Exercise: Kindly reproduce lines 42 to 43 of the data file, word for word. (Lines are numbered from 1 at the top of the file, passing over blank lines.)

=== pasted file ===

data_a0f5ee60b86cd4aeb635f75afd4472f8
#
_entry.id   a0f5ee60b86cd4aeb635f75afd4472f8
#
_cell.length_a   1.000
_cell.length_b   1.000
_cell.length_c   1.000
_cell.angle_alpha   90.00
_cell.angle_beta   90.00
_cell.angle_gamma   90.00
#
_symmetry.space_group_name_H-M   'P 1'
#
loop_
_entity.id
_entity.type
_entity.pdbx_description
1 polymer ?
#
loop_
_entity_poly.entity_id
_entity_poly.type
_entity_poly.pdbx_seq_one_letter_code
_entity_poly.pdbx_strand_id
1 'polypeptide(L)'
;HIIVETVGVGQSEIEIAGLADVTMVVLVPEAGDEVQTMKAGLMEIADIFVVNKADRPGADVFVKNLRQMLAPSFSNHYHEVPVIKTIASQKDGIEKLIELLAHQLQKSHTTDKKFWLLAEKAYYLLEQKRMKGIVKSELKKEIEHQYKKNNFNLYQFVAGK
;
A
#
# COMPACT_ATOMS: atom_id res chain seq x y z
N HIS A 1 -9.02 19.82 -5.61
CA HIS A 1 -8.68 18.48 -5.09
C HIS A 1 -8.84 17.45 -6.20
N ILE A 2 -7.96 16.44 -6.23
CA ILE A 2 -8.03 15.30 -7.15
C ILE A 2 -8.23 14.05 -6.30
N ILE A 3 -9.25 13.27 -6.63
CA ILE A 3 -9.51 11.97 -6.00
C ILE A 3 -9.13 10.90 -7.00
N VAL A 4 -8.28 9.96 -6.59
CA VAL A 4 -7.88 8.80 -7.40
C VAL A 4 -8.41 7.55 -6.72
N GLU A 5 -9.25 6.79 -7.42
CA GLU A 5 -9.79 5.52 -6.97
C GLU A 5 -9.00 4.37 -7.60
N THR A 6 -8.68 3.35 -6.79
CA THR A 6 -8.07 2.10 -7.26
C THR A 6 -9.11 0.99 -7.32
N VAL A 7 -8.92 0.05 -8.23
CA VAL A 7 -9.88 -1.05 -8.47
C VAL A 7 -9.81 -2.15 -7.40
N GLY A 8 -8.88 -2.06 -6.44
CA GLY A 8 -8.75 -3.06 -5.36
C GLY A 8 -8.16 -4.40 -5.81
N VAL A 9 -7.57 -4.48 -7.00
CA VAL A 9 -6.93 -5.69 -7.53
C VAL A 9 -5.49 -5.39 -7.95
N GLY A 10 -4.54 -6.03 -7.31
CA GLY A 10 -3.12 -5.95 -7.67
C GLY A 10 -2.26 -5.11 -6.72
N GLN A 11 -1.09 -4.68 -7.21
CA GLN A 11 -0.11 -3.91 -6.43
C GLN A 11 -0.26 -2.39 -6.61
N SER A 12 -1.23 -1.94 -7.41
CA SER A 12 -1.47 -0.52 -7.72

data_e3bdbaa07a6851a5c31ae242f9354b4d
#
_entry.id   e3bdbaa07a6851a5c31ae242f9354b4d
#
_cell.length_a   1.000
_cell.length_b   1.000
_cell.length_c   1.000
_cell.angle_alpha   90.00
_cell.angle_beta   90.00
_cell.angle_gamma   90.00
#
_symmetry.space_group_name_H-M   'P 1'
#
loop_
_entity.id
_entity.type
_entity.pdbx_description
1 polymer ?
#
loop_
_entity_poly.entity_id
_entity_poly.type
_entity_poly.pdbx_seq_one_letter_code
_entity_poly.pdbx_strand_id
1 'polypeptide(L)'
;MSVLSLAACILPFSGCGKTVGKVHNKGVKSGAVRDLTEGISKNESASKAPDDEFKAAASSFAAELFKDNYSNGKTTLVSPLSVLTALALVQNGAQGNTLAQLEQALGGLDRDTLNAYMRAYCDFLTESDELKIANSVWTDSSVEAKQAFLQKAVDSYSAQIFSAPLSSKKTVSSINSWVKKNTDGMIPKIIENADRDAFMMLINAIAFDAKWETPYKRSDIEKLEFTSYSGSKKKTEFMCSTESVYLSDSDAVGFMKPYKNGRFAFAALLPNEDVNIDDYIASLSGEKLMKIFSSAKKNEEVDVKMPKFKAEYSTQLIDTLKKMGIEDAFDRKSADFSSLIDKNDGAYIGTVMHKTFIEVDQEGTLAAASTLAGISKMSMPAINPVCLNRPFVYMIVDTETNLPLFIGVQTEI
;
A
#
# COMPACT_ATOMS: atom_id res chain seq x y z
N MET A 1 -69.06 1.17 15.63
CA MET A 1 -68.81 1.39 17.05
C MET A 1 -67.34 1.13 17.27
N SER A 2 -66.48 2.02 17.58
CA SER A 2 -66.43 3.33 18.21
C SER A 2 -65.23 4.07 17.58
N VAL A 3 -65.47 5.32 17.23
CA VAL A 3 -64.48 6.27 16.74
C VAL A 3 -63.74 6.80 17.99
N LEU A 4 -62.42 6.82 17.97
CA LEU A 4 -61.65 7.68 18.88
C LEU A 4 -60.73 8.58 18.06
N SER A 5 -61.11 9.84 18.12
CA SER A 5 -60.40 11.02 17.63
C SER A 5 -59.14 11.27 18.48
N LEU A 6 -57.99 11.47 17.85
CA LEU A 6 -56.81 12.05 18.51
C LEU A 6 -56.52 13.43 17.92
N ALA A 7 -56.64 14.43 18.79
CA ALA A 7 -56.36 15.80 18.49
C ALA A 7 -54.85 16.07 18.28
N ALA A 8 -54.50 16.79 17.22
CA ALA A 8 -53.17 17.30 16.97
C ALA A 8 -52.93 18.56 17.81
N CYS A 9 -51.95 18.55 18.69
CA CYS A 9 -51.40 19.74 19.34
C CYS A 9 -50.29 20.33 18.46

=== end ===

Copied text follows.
C VAL A 4 -8.41 7.55 -6.72
N GLU A 5 -9.25 6.79 -7.42